25/06/2017 15:17 BST | Updated 26/06/2017 13:03 BST

How I Improved My Mental Health During Ramadhan

Ramadhan is one of the five pillars of Islam (Sawm). It is a holy month where every year Muslims fast and abstain from eating and drinking (even water, chewing gum and smoking) during daylight hours. This year Ramadan began in the evening of 26th May, and will fend on 26th June (depending on the moonsighting).

The month can have a considerable impact on someone's health. For a lot of people it can be a huge physical and mental challenge, with factors like the hot weather, long summer days, a lack of food and drink, and disrupted sleep patterns. Despite this, people take these challenges in their stride, going about their daily lives, whilst also making time for extra charity work, prayers and reading the Quran - all key activities during the month of Ramadhan.

Many Muslims, including myself, actively look forward to this month, as it provides a temporary change in lifestyle, and can bring a new perspective to things. The month is often a time for self reflection, self control, and a chance to focus on putting others needs above your own. I think of it as something similar to an annual 'training exercise' for self-improvement, a bit like a deep clean physically, mentally and spiritually. Even after the first day of Ramadhan, I notice a difference in myself. Even though it can be a challenge, it also has a positive impact, improving mental wellbeing through finding inner peace during prayers and improving self-esteem through acts of charity.

The month is intended to bring Muslims to closer to God, to encourage us to be kinder to one another and remind you to help others who may be in need of support. It's a time when friends, families and communities come together, and demonstrates the importance of support networks in helping our mental wellbeing.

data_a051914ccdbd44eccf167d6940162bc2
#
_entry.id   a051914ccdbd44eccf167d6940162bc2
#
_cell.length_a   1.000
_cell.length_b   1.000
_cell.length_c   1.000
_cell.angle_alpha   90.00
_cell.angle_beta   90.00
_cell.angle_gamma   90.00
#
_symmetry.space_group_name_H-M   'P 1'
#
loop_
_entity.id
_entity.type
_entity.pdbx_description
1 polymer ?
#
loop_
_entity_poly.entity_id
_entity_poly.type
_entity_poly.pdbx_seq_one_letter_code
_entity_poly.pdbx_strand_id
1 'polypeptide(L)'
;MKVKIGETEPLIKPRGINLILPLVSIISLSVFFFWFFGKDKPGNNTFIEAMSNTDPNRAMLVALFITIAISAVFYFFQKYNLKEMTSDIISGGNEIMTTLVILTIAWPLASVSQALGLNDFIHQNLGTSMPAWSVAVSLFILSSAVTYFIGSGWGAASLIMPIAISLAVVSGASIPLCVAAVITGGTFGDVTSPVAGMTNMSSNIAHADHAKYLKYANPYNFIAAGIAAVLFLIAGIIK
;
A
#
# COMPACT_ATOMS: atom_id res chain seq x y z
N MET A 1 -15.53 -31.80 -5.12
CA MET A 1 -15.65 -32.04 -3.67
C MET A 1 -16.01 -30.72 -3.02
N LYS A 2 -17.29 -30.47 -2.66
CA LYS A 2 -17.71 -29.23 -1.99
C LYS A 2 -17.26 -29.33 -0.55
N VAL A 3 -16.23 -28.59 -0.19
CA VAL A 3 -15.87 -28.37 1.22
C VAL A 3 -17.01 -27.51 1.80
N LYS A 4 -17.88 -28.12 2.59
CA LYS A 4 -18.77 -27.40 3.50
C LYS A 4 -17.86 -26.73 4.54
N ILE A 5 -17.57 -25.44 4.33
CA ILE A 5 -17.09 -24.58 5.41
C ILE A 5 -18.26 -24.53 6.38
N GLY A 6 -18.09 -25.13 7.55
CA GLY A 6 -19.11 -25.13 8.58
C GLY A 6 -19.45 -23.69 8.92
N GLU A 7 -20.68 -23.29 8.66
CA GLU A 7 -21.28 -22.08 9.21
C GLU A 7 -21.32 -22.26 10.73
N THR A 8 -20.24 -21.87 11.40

Ramadhan, through its focus on charity, and helping others, enables you to connect with people outside or your own community too. Helping others is known to have benefits for our mental well-being - it feels good, as it gives us a sense of self worth and purpose.

After years of observing Ramadhan and seeing others participate in charity work, I thought I'd give it a go. I decided to do a fundraising campaign to raise money for homeless people in Canterbury and in parts of Central London to provide food, water and other necessary items. This process not only taught me a lot, but enabled me to engage with people I wouldn't have normally. It really helped my self-esteem, and I enjoyed having a project to focus on, contributing to helping me maintain my own wellbeing during this month. Some of the people I helped began to recognise me, and I would frequently stop and have lengthy conversations with them, discovering a lot about their lives. Many people, who find themselves homeless often have problems with their mental health. Having experience of depression and anxiety myself, I know how helpful it can be to have someone to talk to, and someone to listen to you. I hope that the conversations I had, and the food and drink we provided, went some way in supporting their wellbeing during this month too.

Despite the challenges that Ramadhan entails - the long days and nights, the sleep deprivation and fasting, the process of self-reflection, and my experience of volunteering has had positive impact on my mental health.